A used car always has faults that reduce the comfort of using the BASIC PRINCIPLES OF ASSESSING A CAR BEFORE YOU BUY
car or that must be repaired before using it comfortably and safely.
This is all right, as long the prize you pay is not too high when you
also add the prize, time and efforts for subsequent repair and
adjustments. Here are some tips for checking a used car before any
BASIC PRINCIPLES OF ASSESSING A CAR BEFORE YOU BUY
The basic principles of assessing a used car before you buy it are:
- Look at everything.
- Test everything.
- Check the car’s history.
- Write down what you find.
Before you begin checking the car, make sure you have ready something to note down your findings upon.
If LOOK IT ALL OVER
you only remember these four depicted principles, you will probably
make a good assessment even without any more detailed plan. However, in
the following a plan for the assessment is presented. It is not always
possible to do it exactly as described, but try to follow the
procedures as well as you can.
LOOK IT ALL OVER
Before starting the car, you should watch the whole car externally and internally in a systematic manner:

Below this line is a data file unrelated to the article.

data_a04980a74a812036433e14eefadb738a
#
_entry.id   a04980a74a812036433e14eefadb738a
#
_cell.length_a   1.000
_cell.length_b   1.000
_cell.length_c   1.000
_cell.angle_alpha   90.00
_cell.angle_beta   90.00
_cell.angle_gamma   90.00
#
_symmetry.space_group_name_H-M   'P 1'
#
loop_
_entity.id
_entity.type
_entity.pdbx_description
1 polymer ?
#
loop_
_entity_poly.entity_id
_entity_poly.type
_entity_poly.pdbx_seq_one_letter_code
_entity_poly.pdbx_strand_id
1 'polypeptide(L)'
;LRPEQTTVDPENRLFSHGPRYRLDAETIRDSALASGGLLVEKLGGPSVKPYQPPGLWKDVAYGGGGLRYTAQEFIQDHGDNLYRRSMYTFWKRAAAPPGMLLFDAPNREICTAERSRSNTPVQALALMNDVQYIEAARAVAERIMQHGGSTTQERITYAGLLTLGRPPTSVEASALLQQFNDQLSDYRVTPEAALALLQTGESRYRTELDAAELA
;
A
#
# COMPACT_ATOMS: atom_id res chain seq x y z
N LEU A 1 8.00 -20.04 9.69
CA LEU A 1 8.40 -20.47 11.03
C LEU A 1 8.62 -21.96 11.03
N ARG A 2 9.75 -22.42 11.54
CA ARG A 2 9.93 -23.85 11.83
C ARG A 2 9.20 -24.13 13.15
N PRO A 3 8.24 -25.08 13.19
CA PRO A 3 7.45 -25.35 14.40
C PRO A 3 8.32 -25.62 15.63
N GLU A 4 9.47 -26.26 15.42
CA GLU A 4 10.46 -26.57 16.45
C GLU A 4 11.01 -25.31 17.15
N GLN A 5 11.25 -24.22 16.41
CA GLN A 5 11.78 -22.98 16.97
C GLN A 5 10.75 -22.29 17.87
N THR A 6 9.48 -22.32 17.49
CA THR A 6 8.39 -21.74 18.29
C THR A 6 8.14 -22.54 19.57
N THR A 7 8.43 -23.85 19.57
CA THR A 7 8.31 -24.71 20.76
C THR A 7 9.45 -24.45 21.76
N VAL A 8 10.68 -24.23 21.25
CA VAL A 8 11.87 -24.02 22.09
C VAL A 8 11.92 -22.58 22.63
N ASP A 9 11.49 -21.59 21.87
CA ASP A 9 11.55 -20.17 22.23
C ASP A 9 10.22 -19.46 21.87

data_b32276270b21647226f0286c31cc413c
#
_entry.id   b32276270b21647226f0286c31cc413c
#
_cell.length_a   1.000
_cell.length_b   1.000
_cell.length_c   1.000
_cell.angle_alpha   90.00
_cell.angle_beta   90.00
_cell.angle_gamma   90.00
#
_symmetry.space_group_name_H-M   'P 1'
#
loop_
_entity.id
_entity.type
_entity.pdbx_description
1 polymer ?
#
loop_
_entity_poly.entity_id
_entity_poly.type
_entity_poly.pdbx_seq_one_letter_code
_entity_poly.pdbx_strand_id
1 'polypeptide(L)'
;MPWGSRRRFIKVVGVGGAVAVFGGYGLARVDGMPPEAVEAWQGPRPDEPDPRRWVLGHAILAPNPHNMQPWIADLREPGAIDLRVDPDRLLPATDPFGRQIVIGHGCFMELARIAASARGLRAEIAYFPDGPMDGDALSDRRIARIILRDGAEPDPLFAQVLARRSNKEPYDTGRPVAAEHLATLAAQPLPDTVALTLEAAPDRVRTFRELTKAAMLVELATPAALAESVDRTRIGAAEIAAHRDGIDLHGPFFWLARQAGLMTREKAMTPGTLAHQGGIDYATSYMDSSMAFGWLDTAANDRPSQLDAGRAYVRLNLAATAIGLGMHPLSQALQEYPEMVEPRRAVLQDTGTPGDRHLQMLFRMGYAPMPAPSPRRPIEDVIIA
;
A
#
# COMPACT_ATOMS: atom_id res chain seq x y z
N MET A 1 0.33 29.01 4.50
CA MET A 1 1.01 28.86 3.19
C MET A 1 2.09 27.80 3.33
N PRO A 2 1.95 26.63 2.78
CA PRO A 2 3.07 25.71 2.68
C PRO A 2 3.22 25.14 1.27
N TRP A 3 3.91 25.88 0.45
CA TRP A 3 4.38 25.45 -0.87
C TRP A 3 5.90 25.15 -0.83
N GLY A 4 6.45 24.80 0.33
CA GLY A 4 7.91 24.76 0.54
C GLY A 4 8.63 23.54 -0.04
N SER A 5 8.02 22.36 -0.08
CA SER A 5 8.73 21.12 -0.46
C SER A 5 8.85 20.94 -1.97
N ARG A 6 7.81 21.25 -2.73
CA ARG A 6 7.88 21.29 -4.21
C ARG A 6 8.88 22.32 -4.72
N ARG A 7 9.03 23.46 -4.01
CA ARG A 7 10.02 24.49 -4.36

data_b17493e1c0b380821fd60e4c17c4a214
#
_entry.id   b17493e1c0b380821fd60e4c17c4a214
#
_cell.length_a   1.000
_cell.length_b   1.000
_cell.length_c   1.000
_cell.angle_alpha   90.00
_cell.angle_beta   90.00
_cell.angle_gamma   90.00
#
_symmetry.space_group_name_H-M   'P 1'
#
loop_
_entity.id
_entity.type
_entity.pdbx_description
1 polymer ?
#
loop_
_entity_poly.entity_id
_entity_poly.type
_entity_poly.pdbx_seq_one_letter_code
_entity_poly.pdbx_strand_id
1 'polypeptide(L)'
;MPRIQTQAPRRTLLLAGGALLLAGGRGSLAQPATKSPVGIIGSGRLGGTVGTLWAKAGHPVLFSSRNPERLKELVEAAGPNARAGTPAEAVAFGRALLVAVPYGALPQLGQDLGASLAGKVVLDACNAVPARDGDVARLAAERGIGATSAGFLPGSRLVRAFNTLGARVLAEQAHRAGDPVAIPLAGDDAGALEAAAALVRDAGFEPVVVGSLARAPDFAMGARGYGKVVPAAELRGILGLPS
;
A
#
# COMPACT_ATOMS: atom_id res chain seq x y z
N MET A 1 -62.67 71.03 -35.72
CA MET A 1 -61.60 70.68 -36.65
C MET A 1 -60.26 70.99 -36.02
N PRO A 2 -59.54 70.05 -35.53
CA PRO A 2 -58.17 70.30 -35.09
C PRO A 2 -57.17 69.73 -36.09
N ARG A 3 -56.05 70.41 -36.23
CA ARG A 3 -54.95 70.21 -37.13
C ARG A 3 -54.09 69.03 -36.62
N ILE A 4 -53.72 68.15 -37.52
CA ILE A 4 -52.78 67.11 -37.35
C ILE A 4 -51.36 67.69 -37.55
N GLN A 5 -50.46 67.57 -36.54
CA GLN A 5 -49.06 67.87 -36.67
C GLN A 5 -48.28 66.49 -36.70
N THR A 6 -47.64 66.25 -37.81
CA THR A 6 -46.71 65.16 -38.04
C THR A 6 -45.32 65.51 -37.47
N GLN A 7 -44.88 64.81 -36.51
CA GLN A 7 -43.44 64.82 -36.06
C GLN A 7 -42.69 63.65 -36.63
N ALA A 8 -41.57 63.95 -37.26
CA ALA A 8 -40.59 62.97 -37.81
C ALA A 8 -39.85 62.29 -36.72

Go around the car and watch every point. Look for broken windows,
unclear windows, unclear or broken mirrors, bumps, rust or damaged
- Then look especially well at the channels on the sides. Look for any rust and injuries.
Try to open and close all doors. Look around the doors, both at the
doors themselves and the frames around the doors. Try the locks in
- Look at the wheels and the wheel suspensions.
- Look under the car. Look especially for rust, broken parts or unsymmetrical parts.
Look into the luggage room. Look under carpets and covers. Look
especially for cracks, rust or unsymmetrical parts. Such symptoms can
indicate that the car has been subjected to an injury.
into the motor room. Check for loose parts. Does everything seems solid
and in place? Is there much rust? Are there signs of oil leakage? Is it
very dirty, and what kind of dirt is present? Some dirt is normal, but
extreme and unusual dirt should give you something to think about. Do
you see any cracks or any asymmetry? Are there any signs of repair work
done? Such symptoms indicate that the car has been through an accident.